I'm a huge "Seinfeld" fan. There's a splendid, underrated bit where Jerry successfully gets out of a dinner with George and the droning J. Peterman. While George sits miserably at the dinner table, enduring Peterman's tiresome storytelling, Jerry is at home, eating popcorn and watching football. Jerry pumps his fist and smiles as the game announcer says, "It's fourth-and-inches, and the Giants are going for it. You gotta love sports!"
Which brings us to the Buffalo Bills. It feels like the long-suffering franchise has been stuck at fourth-and-forever ... but, for the love of sports, this team is going for it! And I'm wholeheartedly fist-pumping in approval.
The Bills are dangerously close to finally breaking through and ending a dreadful, defining, unfathomable 14-season playoff drought -- the NFL's longest active streak. They aren't waiting until next year. They want to win now.
"It hurts. It hurts everyone, physically. I mean, it hurts the fans, the region," Marrone said. "The expectation going (into this coming season) is, you know, we're going to make the playoffs. That's what our expectations are, and we're going to do everything we possibly can to get there, knowing that it's going to be extremely hard, as far as the work -- that's what we're explaining to our players. So that's the league we're in, and we have to win football games -- there's no doubt about it. We have to do it and do it the right way."
In last month's NFL draft, the right way was the aggressive way.
Buffalo, which entered the draft with the No. 9 overall pick, seriously coveted Sammy Watkins. In fact, director of player personnel Jim Monos revealed that the Bills tried to get all the way up to No. 1 to secure the Clemson wide receiver's services, but the Houston Texans wouldn't budge. When Watkins remained available at No. 4, Buffalo general manager Doug Whaley pounced in cat-like fashion. The Bills packaged their No. 9 pick with first- and fourth-round selections in 2015 to move into the Cleveland Browns' slot and snag the top-rated offensive player on their board.
Last year, Marrone hitched his wagon to EJ Manuel, drafting the Florida State quarterback with the 16th overall pick -- a selection that took many by surprise. Manuel showed flashes during his debut season, but the campaign was plagued by injuries and inconsistent play. In our conversation last week, Marrone expressed that he likes what he's seen from Manuel this offseason. The 24-year-old is healthy and displaying impressive playbook knowledge, work ethic and leadership. Marrone says the game "has slowed down" for the second-year pro. Still, the coach remains very candid when it comes to his quarterback, stressing that Manuel must carry these positives over to the field this fall. Seems pretty doable, considering the surrounding cast.
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Buffalo has fantastic talent and depth at running back, headlined by the 1-2 punch of C.J. Spiller and Fred Jackson. At wide receiver, the Bills acquired Watkins in the draft and Mike Williams via trade. Stevie Johnson's gone -- he was traded to the San Francisco 49ers one day after Watkins was picked -- but Robert Woods is ticketed for a big sophomore campaign. Lastly, Marrone believes the offensive line, which gave up too many sacks in 2013 (48, to be exact), is better.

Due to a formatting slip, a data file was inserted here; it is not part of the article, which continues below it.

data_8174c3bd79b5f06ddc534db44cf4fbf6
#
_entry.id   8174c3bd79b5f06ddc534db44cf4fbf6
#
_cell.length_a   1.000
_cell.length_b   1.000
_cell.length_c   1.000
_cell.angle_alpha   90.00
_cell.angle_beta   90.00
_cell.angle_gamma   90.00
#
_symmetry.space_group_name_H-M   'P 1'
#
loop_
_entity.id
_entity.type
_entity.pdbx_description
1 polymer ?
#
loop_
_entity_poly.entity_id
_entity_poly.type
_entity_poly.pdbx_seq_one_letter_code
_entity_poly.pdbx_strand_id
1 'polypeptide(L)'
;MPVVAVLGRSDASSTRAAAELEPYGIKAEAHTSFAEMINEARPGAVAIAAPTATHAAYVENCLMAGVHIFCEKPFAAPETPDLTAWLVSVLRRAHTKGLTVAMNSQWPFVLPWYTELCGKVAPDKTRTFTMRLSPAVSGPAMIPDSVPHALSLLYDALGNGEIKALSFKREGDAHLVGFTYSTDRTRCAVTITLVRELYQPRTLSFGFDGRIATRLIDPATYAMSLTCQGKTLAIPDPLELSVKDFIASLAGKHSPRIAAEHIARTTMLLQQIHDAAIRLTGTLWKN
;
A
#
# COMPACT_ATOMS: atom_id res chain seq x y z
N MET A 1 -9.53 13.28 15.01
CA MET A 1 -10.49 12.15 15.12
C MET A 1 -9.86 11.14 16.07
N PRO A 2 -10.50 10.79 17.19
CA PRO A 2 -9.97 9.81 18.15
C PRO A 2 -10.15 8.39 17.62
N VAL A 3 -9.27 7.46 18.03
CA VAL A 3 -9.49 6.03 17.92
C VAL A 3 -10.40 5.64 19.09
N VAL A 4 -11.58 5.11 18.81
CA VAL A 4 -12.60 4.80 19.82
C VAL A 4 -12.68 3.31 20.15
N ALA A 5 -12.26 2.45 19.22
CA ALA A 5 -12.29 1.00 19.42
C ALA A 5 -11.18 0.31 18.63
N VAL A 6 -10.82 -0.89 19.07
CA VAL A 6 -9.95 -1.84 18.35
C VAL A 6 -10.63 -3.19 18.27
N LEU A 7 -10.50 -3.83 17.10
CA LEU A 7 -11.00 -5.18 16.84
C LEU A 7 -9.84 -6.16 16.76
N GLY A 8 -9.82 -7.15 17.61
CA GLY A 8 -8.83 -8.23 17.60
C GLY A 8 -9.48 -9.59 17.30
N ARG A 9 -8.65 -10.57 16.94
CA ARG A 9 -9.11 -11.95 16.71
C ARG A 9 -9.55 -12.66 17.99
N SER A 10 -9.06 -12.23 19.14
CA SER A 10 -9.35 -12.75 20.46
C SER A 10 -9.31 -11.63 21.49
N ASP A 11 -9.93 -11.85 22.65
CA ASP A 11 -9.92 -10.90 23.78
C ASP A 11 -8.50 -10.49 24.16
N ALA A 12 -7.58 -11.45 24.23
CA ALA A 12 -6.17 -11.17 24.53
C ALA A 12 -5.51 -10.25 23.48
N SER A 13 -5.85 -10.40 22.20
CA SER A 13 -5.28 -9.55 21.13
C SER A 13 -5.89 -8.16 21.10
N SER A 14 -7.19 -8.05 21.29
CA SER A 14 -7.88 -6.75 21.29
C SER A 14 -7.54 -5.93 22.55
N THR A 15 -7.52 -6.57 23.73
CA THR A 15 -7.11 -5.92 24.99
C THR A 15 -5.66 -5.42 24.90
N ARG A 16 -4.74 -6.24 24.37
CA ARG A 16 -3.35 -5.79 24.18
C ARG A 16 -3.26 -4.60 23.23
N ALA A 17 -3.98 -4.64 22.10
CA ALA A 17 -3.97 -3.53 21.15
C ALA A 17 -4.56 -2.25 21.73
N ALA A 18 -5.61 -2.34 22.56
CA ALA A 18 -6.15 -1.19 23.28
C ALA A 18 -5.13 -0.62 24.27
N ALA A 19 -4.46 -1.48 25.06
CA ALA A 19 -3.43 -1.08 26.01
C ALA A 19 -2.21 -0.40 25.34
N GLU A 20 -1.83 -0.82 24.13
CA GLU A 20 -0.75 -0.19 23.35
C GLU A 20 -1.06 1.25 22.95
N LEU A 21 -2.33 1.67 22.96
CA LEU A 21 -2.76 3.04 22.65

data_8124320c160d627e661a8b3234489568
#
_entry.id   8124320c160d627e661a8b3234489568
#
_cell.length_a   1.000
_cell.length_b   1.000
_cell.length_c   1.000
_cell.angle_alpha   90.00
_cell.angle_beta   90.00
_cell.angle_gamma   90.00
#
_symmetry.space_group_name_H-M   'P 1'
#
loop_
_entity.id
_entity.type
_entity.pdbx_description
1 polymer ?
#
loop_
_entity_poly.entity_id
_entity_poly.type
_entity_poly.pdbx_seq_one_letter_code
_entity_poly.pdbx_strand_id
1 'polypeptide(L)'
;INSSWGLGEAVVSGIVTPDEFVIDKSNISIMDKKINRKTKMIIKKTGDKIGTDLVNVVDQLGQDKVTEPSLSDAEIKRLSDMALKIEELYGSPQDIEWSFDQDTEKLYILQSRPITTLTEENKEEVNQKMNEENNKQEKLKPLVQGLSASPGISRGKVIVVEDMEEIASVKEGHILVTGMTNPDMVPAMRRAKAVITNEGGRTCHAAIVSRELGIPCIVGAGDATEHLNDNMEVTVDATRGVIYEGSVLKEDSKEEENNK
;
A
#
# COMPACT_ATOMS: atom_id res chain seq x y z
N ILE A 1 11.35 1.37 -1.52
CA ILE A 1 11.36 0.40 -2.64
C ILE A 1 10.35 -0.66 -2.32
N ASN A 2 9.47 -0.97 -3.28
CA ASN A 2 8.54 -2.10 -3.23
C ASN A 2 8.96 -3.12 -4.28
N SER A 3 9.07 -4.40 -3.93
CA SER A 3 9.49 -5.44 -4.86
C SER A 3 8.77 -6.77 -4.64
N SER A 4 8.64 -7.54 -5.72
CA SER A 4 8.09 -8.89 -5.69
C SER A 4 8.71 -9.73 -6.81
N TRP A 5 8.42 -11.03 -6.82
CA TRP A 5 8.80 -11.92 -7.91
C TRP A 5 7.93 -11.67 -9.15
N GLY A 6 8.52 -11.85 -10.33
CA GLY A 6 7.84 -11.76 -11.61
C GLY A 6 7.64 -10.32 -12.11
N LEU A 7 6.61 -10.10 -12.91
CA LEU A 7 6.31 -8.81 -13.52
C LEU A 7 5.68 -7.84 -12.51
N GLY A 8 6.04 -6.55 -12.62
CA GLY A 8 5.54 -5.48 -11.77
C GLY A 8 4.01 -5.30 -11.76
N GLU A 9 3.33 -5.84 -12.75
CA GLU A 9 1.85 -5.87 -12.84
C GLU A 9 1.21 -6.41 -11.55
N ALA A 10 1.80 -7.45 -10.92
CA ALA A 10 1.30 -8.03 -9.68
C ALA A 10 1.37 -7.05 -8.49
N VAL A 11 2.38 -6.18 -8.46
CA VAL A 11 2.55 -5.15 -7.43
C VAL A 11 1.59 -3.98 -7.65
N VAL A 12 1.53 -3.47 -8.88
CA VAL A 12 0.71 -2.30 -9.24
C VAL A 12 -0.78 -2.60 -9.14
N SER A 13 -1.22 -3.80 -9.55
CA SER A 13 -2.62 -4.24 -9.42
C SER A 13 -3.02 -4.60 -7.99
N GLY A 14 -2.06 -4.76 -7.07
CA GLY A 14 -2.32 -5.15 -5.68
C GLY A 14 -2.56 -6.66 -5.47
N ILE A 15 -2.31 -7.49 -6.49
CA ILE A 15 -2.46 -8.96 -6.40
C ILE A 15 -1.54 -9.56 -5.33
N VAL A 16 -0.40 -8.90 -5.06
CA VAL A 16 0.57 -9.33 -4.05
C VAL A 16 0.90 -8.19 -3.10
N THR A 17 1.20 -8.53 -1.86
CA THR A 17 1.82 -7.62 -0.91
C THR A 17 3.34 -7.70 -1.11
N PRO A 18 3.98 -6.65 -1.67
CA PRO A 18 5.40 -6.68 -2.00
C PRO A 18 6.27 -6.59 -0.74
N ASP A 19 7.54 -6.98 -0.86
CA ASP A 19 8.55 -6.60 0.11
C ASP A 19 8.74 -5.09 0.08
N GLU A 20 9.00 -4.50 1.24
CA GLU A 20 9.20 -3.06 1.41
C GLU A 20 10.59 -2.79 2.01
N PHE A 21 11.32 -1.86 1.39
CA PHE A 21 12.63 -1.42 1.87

And I haven't even mentioned the defense.
Despite losing Jairus Byrd in free agency, this unit is loaded. Kiko Alonso was a revelation in Year 1, finishing second in Defensive Rookie of the Year voting. The defensive line is elite; Mario Williams reestablished himself as a dominant force last season. And although he's had some health issues, Stephon Gilmore has great promise as a young cornerback. Bottom line: Buffalo has a really strong, difference-making defense.
It's Year 2 of Marrone's reign in Buffalo, so everyone in the locker room knows what to expect.
"We are a better team right now than we were last year at this time. We have to be able to convert that into wins," Marrone said. "There's no doubt about it that we're more athletic, we're bigger, stronger faster. The system is under our belt, we're moving around quickly, we're making plays."
Of course, the offseason hasn't been entirely favorable. Marrone has had to deal with multiple arrests for the supremely talented Marcell Dareus. A couple of weeks back, Dareus was charged with reckless driving after an alleged drag race with teammate Jerry Hughes. Earlier in May, Dareus was charged with felony possession of a controlled substance and possession of drug paraphernalia.
I asked Marrone if Dareus "gets it." Marrone paused before saying, "That's a good question. That's a good question, whether he gets it or not. You say all the right things, but then your actions are going to speak louder than your words. We all understand that obviously, and we're aware, he's made some poor decisions lately. I'm working with him. He's dealing with stuff, too."
Marrone went on to say how he needs to help his players "become better men," while simultaneously striving to reach on-field goals. It's a difficult job, but one the caring and committed Marrone is handling with aplomb. I think Marrone is the right coach to turn the Bills around. He turned around my alma mater, Syracuse. Prior to that, he was a highly respected NFL assistant with the Saints and Jets. I also think Whaley is the right general manager.
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Marrone addressed all of the above in our conversation. The sale isn't the elephant in the room -- it's been discussed. There's confidence the team will rightly stay in Buffalo.
Does the fact that there's new ownership on the horizon increase the pressure? Perhaps. But I think this Marrone-Whaley tandem is more than up for the challenge, ready to punch 14 years of painful history in the face.
You gotta love sports.